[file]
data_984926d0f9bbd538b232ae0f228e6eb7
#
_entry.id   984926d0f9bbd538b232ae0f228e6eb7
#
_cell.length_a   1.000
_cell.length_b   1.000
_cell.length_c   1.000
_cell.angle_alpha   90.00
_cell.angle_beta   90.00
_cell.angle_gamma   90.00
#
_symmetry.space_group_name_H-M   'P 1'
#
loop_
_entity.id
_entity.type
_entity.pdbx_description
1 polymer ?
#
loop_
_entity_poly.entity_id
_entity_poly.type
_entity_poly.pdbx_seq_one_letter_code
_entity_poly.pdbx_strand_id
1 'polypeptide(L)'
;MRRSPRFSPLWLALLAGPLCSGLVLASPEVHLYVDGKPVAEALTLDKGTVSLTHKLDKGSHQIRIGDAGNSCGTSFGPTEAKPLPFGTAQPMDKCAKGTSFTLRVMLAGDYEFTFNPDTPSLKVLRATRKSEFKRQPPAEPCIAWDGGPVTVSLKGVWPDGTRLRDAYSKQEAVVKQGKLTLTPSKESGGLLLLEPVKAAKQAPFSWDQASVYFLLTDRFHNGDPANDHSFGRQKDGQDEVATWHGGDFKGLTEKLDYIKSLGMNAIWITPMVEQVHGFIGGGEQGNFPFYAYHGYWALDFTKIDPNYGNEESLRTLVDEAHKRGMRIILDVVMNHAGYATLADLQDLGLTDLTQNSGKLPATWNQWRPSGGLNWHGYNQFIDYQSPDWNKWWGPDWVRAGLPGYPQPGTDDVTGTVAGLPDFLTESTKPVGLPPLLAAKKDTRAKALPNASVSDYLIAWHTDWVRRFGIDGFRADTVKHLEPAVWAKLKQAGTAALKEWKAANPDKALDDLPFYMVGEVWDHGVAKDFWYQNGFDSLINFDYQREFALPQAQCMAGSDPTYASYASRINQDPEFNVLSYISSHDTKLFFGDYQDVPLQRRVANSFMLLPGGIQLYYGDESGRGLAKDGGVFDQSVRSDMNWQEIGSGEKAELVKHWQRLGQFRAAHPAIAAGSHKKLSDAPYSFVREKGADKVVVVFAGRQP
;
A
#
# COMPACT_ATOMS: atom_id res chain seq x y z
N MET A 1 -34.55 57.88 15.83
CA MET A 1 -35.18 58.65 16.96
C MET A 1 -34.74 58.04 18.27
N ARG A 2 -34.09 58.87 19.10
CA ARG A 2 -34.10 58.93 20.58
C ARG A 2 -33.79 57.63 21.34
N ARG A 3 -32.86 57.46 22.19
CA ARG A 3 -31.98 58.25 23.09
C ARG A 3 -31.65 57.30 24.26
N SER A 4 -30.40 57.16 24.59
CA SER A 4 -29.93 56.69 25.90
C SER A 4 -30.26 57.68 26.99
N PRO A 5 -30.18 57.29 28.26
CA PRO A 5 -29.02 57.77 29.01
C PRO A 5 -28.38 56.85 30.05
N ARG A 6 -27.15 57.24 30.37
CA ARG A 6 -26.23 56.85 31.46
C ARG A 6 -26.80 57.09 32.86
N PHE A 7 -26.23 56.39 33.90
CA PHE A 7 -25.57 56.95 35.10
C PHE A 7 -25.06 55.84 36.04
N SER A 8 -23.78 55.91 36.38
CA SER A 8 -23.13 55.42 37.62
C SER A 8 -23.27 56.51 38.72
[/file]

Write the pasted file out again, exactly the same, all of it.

data_984926d0f9bbd538b232ae0f228e6eb7
#
_entry.id   984926d0f9bbd538b232ae0f228e6eb7
#
_cell.length_a   1.000
_cell.length_b   1.000
_cell.length_c   1.000
_cell.angle_alpha   90.00
_cell.angle_beta   90.00
_cell.angle_gamma   90.00
#
_symmetry.space_group_name_H-M   'P 1'
#
loop_
_entity.id
_entity.type
_entity.pdbx_description
1 polymer ?
#
loop_
_entity_poly.entity_id
_entity_poly.type
_entity_poly.pdbx_seq_one_letter_code
_entity_poly.pdbx_strand_id
1 'polypeptide(L)'
;MRRSPRFSPLWLALLAGPLCSGLVLASPEVHLYVDGKPVAEALTLDKGTVSLTHKLDKGSHQIRIGDAGNSCGTSFGPTEAKPLPFGTAQPMDKCAKGTSFTLRVMLAGDYEFTFNPDTPSLKVLRATRKSEFKRQPPAEPCIAWDGGPVTVSLKGVWPDGTRLRDAYSKQEAVVKQGKLTLTPSKESGGLLLLEPVKAAKQAPFSWDQASVYFLLTDRFHNGDPANDHSFGRQKDGQDEVATWHGGDFKGLTEKLDYIKSLGMNAIWITPMVEQVHGFIGGGEQGNFPFYAYHGYWALDFTKIDPNYGNEESLRTLVDEAHKRGMRIILDVVMNHAGYATLADLQDLGLTDLTQNSGKLPATWNQWRPSGGLNWHGYNQFIDYQSPDWNKWWGPDWVRAGLPGYPQPGTDDVTGTVAGLPDFLTESTKPVGLPPLLAAKKDTRAKALPNASVSDYLIAWHTDWVRRFGIDGFRADTVKHLEPAVWAKLKQAGTAALKEWKAANPDKALDDLPFYMVGEVWDHGVAKDFWYQNGFDSLINFDYQREFALPQAQCMAGSDPTYASYASRINQDPEFNVLSYISSHDTKLFFGDYQDVPLQRRVANSFMLLPGGIQLYYGDESGRGLAKDGGVFDQSVRSDMNWQEIGSGEKAELVKHWQRLGQFRAAHPAIAAGSHKKLSDAPYSFVREKGADKVVVVFAGRQP
;
A
#
# COMPACT_ATOMS: atom_id res chain seq x y z
N MET A 1 -34.55 57.88 15.83
CA MET A 1 -35.18 58.65 16.96
C MET A 1 -34.74 58.04 18.27
N ARG A 2 -34.09 58.87 19.10
CA ARG A 2 -34.10 58.93 20.58
C ARG A 2 -33.79 57.63 21.34
N ARG A 3 -32.86 57.46 22.19
CA ARG A 3 -31.98 58.25 23.09
C ARG A 3 -31.65 57.30 24.26
N SER A 4 -30.40 57.16 24.59
CA SER A 4 -29.93 56.69 25.90
C SER A 4 -30.26 57.68 26.99
N PRO A 5 -30.18 57.29 28.26
CA PRO A 5 -29.02 57.77 29.01
C PRO A 5 -28.38 56.85 30.05
N ARG A 6 -27.15 57.24 30.37
CA ARG A 6 -26.23 56.85 31.46
C ARG A 6 -26.80 57.09 32.86
N PHE A 7 -26.23 56.39 33.90
CA PHE A 7 -25.57 56.95 35.10
C PHE A 7 -25.06 55.84 36.04
N SER A 8 -23.78 55.91 36.38
CA SER A 8 -23.13 55.42 37.62
C SER A 8 -23.27 56.51 38.72